San Jose, CA--May 28, 1997--Alpine Microsystems Inc. (Campbell, CA) announced a new "Complex IC Technology" that connects two or more chips using a series of silicon-based substrates embedded within a standard surface-mount IC package. The result is inter-chip speed and I/O bandwidth equal to single-chip solutions, but at lower costs and higher levels of integration. Any IC can be integrated into a "Complex IC" without changes to design, fabrication, or test methodologies. Complex ICs currently in development include highly-integrated graphic subsystems, in which 2-D and 3-D graphic processors are combined with high-performance embedded memory.
Complex ICs provide several benefits that enable new generations of high-speed PC graphic subsystems with integrated frame buffers, CPUs with integrated L2 cache, and "system-in-a-package" applications.
Several IC manufacturers, including ATI, Atmel, and Trident are currently completing prototype designs. The first products will combine graphic accelerators and frame buffer memory to create high-performance graphic subsystems. An alliance of major memory manufacturers such as Fujitsu Microelectronics, Samsung Semiconductor, and MoSys facilitates the die-level availability of advanced memory technologies for integration into Complex ICs. Final packaging and assembly support is provided by key partners such as Amkor-ANAM, ASE, and IPAC.
Alpine's high-speed interconnect technology functionally integrates multiple ICs into a single cohesive system or subsystem. Complex IC technology is a multi-step process that integrates two or more standard or custom IC die in a standard surface mount package. This interconnect process occurs after the standard fabrication of the individual ICs and before assembly in a standard IC package.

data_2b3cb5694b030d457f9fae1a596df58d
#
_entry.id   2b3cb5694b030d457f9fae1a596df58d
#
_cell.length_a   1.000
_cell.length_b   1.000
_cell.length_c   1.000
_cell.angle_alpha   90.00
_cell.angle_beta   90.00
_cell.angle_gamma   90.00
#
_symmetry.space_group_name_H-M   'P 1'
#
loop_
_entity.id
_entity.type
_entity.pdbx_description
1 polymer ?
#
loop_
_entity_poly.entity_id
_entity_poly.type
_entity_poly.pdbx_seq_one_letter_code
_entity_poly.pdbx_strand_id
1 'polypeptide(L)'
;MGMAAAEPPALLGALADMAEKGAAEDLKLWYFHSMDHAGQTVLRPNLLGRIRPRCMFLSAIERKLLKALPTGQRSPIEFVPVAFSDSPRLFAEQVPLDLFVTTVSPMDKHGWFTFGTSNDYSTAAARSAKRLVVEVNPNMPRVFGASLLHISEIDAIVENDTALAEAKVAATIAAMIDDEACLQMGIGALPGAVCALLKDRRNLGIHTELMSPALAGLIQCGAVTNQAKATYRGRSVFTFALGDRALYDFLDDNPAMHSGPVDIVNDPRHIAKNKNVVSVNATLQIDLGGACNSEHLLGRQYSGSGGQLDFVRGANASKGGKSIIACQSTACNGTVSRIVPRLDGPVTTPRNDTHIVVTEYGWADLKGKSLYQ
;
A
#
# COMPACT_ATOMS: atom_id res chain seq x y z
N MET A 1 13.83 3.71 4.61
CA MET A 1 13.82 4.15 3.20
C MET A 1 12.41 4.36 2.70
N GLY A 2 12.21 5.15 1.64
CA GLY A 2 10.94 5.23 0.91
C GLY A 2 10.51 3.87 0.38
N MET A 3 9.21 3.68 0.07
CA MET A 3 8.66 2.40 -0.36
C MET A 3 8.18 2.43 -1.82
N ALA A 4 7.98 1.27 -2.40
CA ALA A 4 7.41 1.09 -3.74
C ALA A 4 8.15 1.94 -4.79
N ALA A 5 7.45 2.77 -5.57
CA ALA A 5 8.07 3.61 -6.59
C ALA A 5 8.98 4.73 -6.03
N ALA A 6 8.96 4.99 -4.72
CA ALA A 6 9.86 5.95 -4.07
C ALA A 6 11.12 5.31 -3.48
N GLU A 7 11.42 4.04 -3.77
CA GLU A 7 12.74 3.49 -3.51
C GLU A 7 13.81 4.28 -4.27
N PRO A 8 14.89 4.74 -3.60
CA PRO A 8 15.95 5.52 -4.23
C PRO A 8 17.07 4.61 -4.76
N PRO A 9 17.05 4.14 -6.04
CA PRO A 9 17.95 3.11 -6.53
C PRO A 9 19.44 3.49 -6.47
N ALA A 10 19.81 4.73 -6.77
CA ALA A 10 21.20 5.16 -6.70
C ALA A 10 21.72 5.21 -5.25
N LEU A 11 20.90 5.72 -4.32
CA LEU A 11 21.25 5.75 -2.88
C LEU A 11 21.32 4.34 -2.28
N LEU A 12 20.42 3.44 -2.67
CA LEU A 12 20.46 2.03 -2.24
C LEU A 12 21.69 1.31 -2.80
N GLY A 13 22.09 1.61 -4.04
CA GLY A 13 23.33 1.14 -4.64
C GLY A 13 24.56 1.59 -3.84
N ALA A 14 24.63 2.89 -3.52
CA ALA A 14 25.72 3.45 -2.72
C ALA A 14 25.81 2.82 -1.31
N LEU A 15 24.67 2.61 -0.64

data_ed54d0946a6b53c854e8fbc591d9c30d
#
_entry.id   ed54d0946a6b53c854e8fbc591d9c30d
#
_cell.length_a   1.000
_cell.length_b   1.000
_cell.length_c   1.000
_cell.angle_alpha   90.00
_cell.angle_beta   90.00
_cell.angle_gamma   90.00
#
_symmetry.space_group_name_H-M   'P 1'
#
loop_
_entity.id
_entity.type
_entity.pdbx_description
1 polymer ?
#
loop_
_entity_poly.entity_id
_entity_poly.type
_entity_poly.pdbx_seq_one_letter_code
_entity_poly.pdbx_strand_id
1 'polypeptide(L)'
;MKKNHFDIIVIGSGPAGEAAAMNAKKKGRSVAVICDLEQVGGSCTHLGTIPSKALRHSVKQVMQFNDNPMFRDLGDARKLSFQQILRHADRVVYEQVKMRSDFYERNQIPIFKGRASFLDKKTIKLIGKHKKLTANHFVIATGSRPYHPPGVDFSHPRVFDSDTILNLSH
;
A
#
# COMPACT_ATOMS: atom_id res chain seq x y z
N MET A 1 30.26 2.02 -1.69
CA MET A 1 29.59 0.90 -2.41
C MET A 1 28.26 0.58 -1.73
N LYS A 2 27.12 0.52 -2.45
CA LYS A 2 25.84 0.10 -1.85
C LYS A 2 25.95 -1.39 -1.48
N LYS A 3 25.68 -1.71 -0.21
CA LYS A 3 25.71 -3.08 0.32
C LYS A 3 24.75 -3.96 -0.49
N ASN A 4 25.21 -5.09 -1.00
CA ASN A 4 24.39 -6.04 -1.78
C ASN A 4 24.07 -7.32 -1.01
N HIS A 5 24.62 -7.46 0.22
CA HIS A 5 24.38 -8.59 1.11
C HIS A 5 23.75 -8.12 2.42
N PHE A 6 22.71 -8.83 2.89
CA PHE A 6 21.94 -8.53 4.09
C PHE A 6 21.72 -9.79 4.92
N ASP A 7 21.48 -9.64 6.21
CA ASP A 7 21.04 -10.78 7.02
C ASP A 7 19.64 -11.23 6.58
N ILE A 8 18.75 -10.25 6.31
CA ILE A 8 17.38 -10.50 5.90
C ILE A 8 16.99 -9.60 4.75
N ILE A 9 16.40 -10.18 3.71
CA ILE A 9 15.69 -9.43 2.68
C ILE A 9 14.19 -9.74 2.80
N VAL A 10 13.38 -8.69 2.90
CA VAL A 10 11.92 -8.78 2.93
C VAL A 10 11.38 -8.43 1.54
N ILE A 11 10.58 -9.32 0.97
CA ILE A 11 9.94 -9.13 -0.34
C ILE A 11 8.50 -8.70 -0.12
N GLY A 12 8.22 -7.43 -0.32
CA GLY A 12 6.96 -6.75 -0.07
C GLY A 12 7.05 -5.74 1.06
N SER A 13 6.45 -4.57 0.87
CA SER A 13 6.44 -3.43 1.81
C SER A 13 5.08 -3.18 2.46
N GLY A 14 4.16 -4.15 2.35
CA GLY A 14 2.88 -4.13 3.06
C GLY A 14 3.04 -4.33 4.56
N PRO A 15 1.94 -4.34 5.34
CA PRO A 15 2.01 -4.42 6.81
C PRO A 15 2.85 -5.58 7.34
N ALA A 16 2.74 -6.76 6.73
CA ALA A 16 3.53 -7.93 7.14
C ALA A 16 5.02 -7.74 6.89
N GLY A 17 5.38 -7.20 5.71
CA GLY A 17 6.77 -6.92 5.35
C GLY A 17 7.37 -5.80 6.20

To start the Complex IC process, each die is flip-chip bonded onto a chip-sized MicroPallet silicon substrate. Signal connections are made through a MicroPallet solder bump pattern that mirrors the bond pad pattern of the die. Since solder bumping and flip-chip bonding are automated processes, there is no variability in costs as pin counts rise. This approach also eliminates the inductive delays and yield fall out inherent in wire bonding technology, boosting performance, and reliability.
In the next step, two or more MicroPallet-mounted ICs are combined on a Micro-Board silicon substrate to form a highly integrated subsystem. Solder bump technology connects the MicroPallet substrates to the MicroBoard substrate. Completed MicroBoard Complex ICs are then assembled in standard ball-grid array or quad flat pack packages.
The MicroPallet and MicroBoard substrates incorporate a silicon-based interconnect architecture that integrates high-speed system-level signal routing. Featuring a single mask programmable switch matrix, the Complex IC interconnect enables rapid turnaround and simple design iterations. This interconnection scheme is implemented as a 50-ohm characteristic impedance stripline architecture, in which signal layers are offset between power and ground planes. This architecture creates extremely fast interconnect that can provide GHz-level edge rates.
Each die is tested after mounting to an individual MicroPallet substrate and before MicroBoard assembly, to eliminate compounded yield loss and the cost associated with "known good die." Complex IC processing begins with standard probed die. Analagous to board level testing, MicroBoard testing need only verify inter-chip signal continuity.
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